Thursday, May 5, 2016

April Wrap-Up and P.O.M. Award

Just realized I hadn't done my monthly wrap-up for April yet. I'm slipping! I do enjoy tracking my reading progress and statistics for all things bookish on the Block. I also have a contribution for Kerrie's Crime Fiction Pick of the Month. Now, what happened here on the Block in April....

Total Books Read: 14
Total Pages:  3,540
Average Rating: 3.41 stars  
Top Rating: 4 stars 
Percentage by Female Authors: 43%

Percentage by US Authors: 43%

Percentage by non-US/non-British Authors:  7%
Percentage Mystery:  93% 

Percentage Fiction: 100%
Percentage written 2000+: 21%
Percentage of Rereads: 0%
Percentage Read for Challenges: 100% {It's eas
y to have every book count for a challenge when you sign up for as many as I do.}    
Number of Challenges fulfilled so far: 12 (40%)

AND, as mentioned above,
Kerrie had us all set up for another year of Crime Fiction Favorites. What she was looking for is our Top Mystery Read for each month. April was another big month for mysteries with all but one coming from that field--for a total of 13 out of the total 14. Here are the books read:

The Third Encounter by Sara Woods (3.5 stars)
Death in Profile by Guy Fraser-Sampson (4 stars)
The Jade Venus by George Harmon Coxe (3.5 stars) 

The Indigo Necklace Murders by France Crane (2.5 stars)
The Case of the Black-Eyed Blonde by Erle Stanley Gardner (3 stars) 

The Limehouse Text by Will Thomas (3.5 stars) 
One Foot in the Grave by Peter Dickinson (3.5 stars) 
The Chalk Circle Man by Fred Vargas (4 stars) 
Death in Cyprus by M. M. Kaye (4 stars) 
Death by Hoax by Lionel Black (3 stars) 
Chili Con Corpses by J. B. Stanley (3 stars) 
Line Up for Murder by Marion Babson (4 stars)
Our Jubilee Is Death by Leo Bruce (3.25 stars)

While this month did not see any five stars handed out or any run-away winners like last month, I did have a nice crop of four-star winners. There was The Chalk Circle Man by Fred Vargas (a previous winner of the coveted P.O.M.). The book introduces readers to a new character, the quirky and thoroughly unorthodox Commissaire Jean-Baptiste Adamsberg who has just recently been appointed to his post in Paris. The characters she introduces are memorable as well--from Adamsberg to an odd marine biologist to the blind man she befriends and brings to live in the flats she rents out to the Chalk Man himself. You leave this world feeling as though you have really met and followed these folks around for the duration of the case. There was also Death in Cyprus by M. M. Kaye where once again, Kaye has used her own experiences to inform her novel. In 1949, she and a friend spent a painting holiday in Cyprus, stayed in "an enchanting house in Kyrenia" which she uses in the story, and "the plot was practically handed to [her] on a plate by a series of curious incidents that occurred during [their] stay." The vivid portrayal of the places and experiences could only come from first-hand knowledge. And our last runner-up, Marion Babson's Line Up for Murder which is gentle mystery. Full of charm--it was a delight to read. There is very little action in the generally accepted mystery sense of the word, but Babson draws such vivid characters and sets the scene so expertly that one doesn't really notice. The big mystery is finding out exactly what the plot is, who's behind it, and who is the intended target.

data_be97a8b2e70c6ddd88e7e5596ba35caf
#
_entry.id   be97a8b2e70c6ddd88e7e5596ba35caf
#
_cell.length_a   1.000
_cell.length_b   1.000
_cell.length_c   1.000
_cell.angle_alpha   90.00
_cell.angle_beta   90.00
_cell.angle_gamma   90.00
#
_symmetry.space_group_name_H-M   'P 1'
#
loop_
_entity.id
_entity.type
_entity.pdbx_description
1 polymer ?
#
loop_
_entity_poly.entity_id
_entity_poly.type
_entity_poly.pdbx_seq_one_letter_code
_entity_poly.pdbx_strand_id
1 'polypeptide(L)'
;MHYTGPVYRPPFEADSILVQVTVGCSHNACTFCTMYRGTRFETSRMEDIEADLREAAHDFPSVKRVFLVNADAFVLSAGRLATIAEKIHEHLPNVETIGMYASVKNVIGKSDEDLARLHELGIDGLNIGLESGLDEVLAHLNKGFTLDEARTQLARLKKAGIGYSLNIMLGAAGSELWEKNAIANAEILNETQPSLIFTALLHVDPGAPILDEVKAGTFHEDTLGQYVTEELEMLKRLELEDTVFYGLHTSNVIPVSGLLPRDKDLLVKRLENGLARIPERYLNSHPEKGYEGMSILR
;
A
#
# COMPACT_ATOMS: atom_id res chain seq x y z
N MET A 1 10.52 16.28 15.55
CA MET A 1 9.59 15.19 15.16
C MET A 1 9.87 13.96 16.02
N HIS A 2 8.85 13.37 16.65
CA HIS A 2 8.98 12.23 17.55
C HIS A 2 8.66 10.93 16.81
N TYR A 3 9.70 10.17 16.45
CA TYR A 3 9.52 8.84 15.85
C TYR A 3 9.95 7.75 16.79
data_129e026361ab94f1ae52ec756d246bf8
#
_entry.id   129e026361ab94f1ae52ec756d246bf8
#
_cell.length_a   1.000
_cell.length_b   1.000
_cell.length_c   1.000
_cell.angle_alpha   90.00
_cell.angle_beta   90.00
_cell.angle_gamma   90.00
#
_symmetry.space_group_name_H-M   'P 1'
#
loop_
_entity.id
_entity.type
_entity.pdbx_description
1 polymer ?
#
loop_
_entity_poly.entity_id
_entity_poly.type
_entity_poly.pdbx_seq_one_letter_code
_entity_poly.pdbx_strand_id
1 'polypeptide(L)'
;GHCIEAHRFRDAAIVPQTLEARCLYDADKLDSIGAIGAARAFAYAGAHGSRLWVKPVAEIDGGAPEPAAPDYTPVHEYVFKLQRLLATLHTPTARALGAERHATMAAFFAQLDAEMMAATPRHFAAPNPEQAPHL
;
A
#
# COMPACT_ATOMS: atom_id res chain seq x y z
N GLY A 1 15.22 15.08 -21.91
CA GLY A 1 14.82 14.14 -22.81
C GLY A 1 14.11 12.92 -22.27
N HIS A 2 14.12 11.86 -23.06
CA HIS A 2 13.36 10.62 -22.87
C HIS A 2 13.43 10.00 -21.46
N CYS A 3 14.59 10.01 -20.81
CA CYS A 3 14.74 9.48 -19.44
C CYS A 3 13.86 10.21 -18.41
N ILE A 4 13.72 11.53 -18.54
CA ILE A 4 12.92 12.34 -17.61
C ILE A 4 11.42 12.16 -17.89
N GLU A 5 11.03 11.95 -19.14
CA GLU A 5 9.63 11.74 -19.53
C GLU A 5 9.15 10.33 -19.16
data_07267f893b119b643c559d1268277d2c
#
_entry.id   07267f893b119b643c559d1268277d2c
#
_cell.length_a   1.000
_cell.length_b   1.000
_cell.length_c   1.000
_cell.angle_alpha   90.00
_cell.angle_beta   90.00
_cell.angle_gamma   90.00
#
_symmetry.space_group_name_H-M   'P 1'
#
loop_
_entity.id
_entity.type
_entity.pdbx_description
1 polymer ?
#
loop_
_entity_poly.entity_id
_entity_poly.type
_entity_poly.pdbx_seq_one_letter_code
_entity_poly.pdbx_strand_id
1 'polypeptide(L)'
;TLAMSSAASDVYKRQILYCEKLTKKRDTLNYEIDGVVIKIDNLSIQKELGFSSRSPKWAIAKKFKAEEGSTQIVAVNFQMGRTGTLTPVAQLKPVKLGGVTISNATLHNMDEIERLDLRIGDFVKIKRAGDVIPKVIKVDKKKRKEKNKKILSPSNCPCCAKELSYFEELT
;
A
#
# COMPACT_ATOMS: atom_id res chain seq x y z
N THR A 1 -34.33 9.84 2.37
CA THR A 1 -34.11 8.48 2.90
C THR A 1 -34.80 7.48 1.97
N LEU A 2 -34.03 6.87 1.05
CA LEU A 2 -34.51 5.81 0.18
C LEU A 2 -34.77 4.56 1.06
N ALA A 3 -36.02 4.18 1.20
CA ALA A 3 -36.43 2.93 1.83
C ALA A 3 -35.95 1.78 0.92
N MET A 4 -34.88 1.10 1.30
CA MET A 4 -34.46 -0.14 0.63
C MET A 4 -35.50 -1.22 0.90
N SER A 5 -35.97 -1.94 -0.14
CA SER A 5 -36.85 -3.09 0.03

Which leaves us with this month's P.O.M. Award Winner....

Guy Fraser-Sampson's Death in Profile. He has created a company of very interesting characters. Characters who are at once likeable and compelling with imperfections that we can all understand and relate to. He has also, as noted on the novel's back cover, put together a "love letter to the detective novel." A notation that should come as no surprise to those of us who love the Golden Age Detective novel and who are fellow members of a GAD group online, because I would add that it is a love letter to the classic detective novel. The references to various writers from the Golden Age and their creations as well as the most obvious tribute to Dorothy L. Sayers and Lord Peter Wimsey are quite delightful. Fraser-Sampson pulled me into the story from the outset and I enjoyed the investigation quite a lot. I also enjoyed the various tensions developed in the story--from the tensions between older and newer methods of police work to the tensions between various members of the team to the tensions involved with bringing in the profiler.

1 comment:

fredamans said...

Bah, you're still in the first week so you're good... lol... you did great though! Happy May!